Disability Content from the guide to life, the universe and everything


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A person in a wheelchair playing draughts/checkers.

Not so long ago, anyone with a disability was shunned as a product of evil, displayed in a freak show, or locked away in a mental asylum. Humans like to belong to a group, whether it be family, social circle, workplace, or mutual interest group. Anyone who does not fit in may be rejected - perhaps because of a fear of the unknown or a lack of understanding.

What is a Disability?

The following definitions were drawn up by the World Health Organisation in a document called the International Classification of Impairments, Disabilities and Handicaps (ICIDH) 19801.

Disability:   Any restriction or inability (resulting from an impairment) to perform an activity in the manner or within the range considered normal for a human being.

This rather depends on what a society considers to be normal – what the average man, woman or child would expect to be able to do within the society in question. Expectations in a modern Western society will not be the same as in a traditional desert or rainforest tribe. The question of what is 'normal' is the sort of thing that courts will spend days arguing over. The effect of a disability may also be indirect: for example if you receive inadequate education as a result of a school having two storeys and no lift, then you will struggle to get a job in the future. There are other definitions and classifications found among people with disabilities themselves, in the medical and legal professions and in the world of competition such as the Special Olympics and the Paralympic Games.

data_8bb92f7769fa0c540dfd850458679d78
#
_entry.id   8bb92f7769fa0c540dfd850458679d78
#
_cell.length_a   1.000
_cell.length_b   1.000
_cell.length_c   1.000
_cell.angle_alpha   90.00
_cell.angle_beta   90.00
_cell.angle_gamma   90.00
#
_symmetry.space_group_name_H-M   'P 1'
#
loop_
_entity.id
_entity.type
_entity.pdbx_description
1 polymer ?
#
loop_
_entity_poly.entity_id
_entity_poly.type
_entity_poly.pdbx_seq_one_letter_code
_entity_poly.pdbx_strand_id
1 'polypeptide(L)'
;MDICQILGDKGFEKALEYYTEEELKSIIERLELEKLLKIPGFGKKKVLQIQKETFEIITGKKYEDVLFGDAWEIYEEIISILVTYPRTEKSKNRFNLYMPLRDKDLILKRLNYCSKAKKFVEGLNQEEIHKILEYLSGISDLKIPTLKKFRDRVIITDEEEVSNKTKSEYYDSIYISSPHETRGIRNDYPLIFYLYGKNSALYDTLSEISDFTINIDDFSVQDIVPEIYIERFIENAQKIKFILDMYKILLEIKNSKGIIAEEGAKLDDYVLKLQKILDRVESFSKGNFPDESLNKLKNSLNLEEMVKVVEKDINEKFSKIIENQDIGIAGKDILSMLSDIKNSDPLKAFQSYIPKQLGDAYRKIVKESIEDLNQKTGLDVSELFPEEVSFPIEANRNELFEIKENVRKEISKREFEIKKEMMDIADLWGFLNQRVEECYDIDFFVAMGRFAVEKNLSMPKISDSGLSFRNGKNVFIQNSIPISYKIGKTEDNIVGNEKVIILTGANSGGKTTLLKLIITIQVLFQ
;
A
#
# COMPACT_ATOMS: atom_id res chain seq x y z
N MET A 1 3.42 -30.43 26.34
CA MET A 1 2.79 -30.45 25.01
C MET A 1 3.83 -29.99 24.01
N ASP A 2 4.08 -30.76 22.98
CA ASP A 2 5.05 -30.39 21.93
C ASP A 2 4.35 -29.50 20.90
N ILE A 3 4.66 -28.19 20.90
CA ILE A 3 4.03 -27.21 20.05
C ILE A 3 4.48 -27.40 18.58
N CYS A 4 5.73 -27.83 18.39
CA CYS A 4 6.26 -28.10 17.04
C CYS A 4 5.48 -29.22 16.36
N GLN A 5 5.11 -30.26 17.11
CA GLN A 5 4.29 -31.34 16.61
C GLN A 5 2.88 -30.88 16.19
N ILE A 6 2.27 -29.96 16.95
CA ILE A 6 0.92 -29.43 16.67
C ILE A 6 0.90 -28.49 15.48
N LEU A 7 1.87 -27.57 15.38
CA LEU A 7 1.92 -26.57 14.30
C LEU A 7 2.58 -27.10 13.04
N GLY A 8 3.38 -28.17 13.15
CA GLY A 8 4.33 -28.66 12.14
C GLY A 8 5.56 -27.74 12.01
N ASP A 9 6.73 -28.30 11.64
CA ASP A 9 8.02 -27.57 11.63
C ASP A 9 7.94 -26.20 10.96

Impairment:   Any loss or abnormality of a psychological, physiological or anatomical structure or function.

This definition includes permanent and temporary conditions, whether they are present at birth2, developed in early life, or were acquired later in life, such as paralysis after an accident. Impairments may not always be immediately obvious to others and a person may have more than one impairment. There are also psychological impairments, which are probably the hardest to measure and assess.

The loss of a leg leads not just to the impairment of only having one leg, but also to the disability of an inability to walk. In many situations the social context will, to a degree, determine whether the label of disability is appropriate or not. For example, in a deaf community, where signing is the norm, a hearing, non-signing person will be disadvantaged and 'disabled' because they cannot communicate. In an academic environment, a mathematically gifted person on the autistic spectrum may function successfully, but struggle in general society3.

Effect of Society on Disability

The more sophisticated a society, the more impact it has on anyone with a disability. Society creates problems as well as having the resources to alleviate them. There is also the matter of how a society cares for those less able to care for themselves.

Aristotle has often been quoted as saying you can judge a nation by the way it treats its most vulnerable citizens. US Senator Hubert Humphrey, in his last speech on 1 November, 1977, remarked:

...the moral test of government is how that government treats those who are in the dawn of life, the children; those who are in the twilight of life, the elderly; those who are in the shadows of life; the sick, the needy and the handicapped.

This standard remains true, although the terminology wouldn't be considered acceptable today. It also encompasses caring for all people, disabled or not, according to their need.